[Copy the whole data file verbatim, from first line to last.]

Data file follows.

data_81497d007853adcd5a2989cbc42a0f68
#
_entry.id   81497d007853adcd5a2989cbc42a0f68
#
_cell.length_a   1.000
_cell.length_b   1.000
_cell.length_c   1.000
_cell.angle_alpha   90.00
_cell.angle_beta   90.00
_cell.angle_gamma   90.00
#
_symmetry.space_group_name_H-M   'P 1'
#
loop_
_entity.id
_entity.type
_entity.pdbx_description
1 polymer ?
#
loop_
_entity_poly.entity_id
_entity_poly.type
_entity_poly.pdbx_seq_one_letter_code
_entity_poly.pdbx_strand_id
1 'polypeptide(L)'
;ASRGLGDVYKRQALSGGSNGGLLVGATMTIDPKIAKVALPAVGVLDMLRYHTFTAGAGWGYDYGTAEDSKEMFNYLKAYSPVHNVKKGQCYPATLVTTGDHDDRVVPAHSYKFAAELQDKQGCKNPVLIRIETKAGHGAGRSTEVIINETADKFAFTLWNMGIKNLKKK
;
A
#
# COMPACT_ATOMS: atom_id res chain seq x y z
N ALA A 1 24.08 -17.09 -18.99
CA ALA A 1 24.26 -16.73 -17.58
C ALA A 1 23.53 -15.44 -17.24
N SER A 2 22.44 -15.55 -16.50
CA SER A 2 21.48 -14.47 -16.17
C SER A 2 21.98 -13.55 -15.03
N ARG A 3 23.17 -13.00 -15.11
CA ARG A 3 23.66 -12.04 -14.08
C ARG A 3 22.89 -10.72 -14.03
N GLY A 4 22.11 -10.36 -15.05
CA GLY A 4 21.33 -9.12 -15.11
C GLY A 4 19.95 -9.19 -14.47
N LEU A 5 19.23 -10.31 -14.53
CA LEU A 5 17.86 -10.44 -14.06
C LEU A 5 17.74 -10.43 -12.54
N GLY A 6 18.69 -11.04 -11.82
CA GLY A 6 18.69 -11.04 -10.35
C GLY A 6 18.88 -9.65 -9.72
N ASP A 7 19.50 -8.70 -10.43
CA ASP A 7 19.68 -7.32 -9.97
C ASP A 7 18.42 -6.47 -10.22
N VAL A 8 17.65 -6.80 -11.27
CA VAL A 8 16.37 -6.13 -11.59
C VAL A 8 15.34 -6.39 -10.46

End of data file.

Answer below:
data_81497d007853adcd5a2989cbc42a0f68
#
_entry.id   81497d007853adcd5a2989cbc42a0f68
#
_cell.length_a   1.000
_cell.length_b   1.000
_cell.length_c   1.000
_cell.angle_alpha   90.00
_cell.angle_beta   90.00
_cell.angle_gamma   90.00
#
_symmetry.space_group_name_H-M   'P 1'
#
loop_
_entity.id
_entity.type
_entity.pdbx_description
1 polymer ?
#
loop_
_entity_poly.entity_id
_entity_poly.type
_entity_poly.pdbx_seq_one_letter_code
_entity_poly.pdbx_strand_id
1 'polypeptide(L)'
;ASRGLGDVYKRQALSGGSNGGLLVGATMTIDPKIAKVALPAVGVLDMLRYHTFTAGAGWGYDYGTAEDSKEMFNYLKAYSPVHNVKKGQCYPATLVTTGDHDDRVVPAHSYKFAAELQDKQGCKNPVLIRIETKAGHGAGRSTEVIINETADKFAFTLWNMGIKNLKKK
;
A
#
# COMPACT_ATOMS: atom_id res chain seq x y z
N ALA A 1 24.08 -17.09 -18.99
CA ALA A 1 24.26 -16.73 -17.58
C ALA A 1 23.53 -15.44 -17.24
N SER A 2 22.44 -15.55 -16.50
CA SER A 2 21.48 -14.47 -16.17
C SER A 2 21.98 -13.55 -15.03
N ARG A 3 23.17 -13.00 -15.11
CA ARG A 3 23.66 -12.04 -14.08
C ARG A 3 22.89 -10.72 -14.03
N GLY A 4 22.11 -10.36 -15.05
CA GLY A 4 21.33 -9.12 -15.11
C GLY A 4 19.95 -9.19 -14.47
N LEU A 5 19.23 -10.31 -14.53
CA LEU A 5 17.86 -10.44 -14.06
C LEU A 5 17.74 -10.43 -12.54
N GLY A 6 18.69 -11.04 -11.82
CA GLY A 6 18.69 -11.04 -10.35
C GLY A 6 18.88 -9.65 -9.72
N ASP A 7 19.50 -8.70 -10.43
CA ASP A 7 19.68 -7.32 -9.97
C ASP A 7 18.42 -6.47 -10.22
N VAL A 8 17.65 -6.80 -11.27
CA VAL A 8 16.37 -6.13 -11.59
C VAL A 8 15.34 -6.39 -10.46